And, why couldn't I kill people in my house? Could I not kill all the people in my house? "That's part of the meaning of the word 'my' in the phrase 'my house'".

2. I deny 2. I actually think we have obligations to save the life of those hooked up to us if our body is the only means of life support we have. I even say to Judith Thompson that we would have an obligation to save the violinist, people would need to look after our families, jobs protected, etc. But even if my intuitions here are wrong, she is still wrong for other reasons cited.

3. Hmmm, so my four year old is entitled to kill me if I am trying to subject him to medical surgery that would save his life!?

Blip said...

"I'm entitled to kill anything, and anyone, which is located inside my body, no matter what or who it is. If all the people in the whole world--innocent and guilty, unborn and already-born, great and small, rich and poor, smart and stupid--were assembled somewhere inside my body, along with Baby Jesus, Almighty God, and The Flying Spaghetti Monster, then I'd be entitled to holocaust 'em at will."

This would make an interesting solution to the problem of evil. Why does so much bad stuff happen to people? Well, we are part of God's body, and God can do what he likes with his own body. So get used to it.

Vertigo said...

So then...

His wife has the right to kill him if he even so much as farts during intercourse?!

Victor Reppert said...

Maybe she's only entitled to cut off the part of him that is inside her body.

ZZMike said...

There's no arguing with minds frozen in ignorance, with minds transfixed with narcissism ("That's part of the meaning of the word "my" in the phrase "my body".).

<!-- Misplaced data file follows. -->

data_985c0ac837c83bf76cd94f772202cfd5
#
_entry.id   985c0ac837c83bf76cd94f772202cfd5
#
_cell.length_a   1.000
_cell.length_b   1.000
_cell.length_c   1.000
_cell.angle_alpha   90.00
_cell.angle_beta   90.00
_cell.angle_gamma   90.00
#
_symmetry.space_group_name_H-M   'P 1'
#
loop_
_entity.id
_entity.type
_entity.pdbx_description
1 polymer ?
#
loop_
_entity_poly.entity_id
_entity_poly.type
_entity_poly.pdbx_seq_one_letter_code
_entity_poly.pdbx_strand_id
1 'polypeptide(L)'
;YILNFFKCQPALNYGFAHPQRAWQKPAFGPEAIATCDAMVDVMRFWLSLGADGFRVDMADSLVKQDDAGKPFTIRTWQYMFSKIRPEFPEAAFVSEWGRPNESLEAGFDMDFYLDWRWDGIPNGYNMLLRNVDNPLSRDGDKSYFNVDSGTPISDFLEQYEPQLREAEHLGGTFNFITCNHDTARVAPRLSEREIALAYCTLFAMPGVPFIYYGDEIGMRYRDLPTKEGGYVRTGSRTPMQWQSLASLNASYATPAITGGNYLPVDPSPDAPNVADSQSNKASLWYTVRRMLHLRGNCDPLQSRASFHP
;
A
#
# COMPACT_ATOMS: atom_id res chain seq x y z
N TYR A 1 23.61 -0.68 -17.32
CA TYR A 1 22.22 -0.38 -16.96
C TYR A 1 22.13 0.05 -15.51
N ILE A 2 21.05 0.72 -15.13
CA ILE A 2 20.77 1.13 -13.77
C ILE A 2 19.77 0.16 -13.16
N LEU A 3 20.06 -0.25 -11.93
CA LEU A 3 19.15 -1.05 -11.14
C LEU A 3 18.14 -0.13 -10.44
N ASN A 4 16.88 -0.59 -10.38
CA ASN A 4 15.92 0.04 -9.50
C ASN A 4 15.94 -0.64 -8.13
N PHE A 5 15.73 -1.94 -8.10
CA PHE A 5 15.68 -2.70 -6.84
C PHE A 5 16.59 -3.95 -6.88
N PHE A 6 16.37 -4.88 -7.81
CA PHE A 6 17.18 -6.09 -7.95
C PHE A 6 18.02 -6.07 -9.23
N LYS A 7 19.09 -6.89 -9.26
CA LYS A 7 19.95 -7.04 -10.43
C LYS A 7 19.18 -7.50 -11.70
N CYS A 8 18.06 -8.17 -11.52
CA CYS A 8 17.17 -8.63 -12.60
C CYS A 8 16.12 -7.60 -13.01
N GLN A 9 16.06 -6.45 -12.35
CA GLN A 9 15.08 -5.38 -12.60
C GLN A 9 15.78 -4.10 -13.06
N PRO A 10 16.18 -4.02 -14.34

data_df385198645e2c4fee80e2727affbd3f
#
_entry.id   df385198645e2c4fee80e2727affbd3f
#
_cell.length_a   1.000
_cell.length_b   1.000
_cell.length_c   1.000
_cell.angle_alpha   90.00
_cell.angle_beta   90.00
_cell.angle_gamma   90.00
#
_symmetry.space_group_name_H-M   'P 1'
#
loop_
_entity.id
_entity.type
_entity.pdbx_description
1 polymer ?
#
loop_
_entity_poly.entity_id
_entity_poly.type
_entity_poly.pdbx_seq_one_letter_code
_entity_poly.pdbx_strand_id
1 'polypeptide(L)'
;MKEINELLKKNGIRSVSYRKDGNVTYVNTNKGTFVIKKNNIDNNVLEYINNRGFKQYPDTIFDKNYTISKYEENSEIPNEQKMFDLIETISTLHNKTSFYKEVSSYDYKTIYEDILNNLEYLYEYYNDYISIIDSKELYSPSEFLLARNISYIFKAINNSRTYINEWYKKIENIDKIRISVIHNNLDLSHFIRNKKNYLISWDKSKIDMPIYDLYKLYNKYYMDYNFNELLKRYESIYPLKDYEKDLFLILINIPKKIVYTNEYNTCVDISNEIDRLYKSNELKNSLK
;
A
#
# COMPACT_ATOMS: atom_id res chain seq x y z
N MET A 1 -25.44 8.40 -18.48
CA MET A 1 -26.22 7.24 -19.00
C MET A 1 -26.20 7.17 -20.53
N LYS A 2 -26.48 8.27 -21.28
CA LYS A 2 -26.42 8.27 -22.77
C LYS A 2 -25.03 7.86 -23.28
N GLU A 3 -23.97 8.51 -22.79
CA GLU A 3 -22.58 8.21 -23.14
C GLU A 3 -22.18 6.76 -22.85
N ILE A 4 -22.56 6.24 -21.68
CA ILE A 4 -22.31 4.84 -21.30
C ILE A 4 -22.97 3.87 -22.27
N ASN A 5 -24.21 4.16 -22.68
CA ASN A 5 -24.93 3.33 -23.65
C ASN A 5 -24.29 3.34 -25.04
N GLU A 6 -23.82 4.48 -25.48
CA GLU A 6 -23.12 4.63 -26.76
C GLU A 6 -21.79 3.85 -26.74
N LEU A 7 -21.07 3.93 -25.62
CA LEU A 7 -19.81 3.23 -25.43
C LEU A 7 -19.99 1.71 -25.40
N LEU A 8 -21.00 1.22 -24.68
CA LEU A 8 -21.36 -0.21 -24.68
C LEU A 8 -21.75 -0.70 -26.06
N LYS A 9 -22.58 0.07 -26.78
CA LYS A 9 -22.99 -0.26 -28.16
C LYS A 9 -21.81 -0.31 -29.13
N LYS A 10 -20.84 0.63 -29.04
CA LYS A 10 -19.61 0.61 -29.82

"If someone is getting ready to subject me to major medical/surgical trauma, I'm entitled to prevent that by killing the someone."

Someone should remind him of that if he should ever be admittied to an ER with appendicitis.

Clayton said...

Have you looked inside the book? The book and the review were made for each other. On pp. 1, the abortion issue (which is confusingly taken to be an issue about elective abortions) is "not complex". The author writes, "There is only one question to resolve, not many. If pro-life advocates are right about the humanity of the unborn, elective abortion is a clear moral wrong. If, on the other hand, abortion does not take the life of an innocent human being, it requires no more justification than having your tooth pulled."

And so the author refutes Marquis' argument for the immorality of abortion and Vic's deer hunter argument. On pp. 1. Anyone care to read to pp. 2?

word verification: lessons

Victor Reppert said...

That's a world-class false dilemma, Clayton. I'm not a big Peter Singer fan who is overfond of making charges of speciesism. In this case, however.....

I thought animal rights was a complex moral issue. Apparently not.

Clayton said...

"That's a world-class false dilemma, Clayton."

Indeed! I'd be surprised if it wasn't a world-champion false dilemma. Either it's the world champion FD or there are no FDs!

(See, even that one isn't as impressive.)

Victor Reppert said...

Put it in your notebook for next time you teach informal logic.

DL said...

I would reply by declaring my organs to be on the outside of my body and the rest of the universe to be on the inside.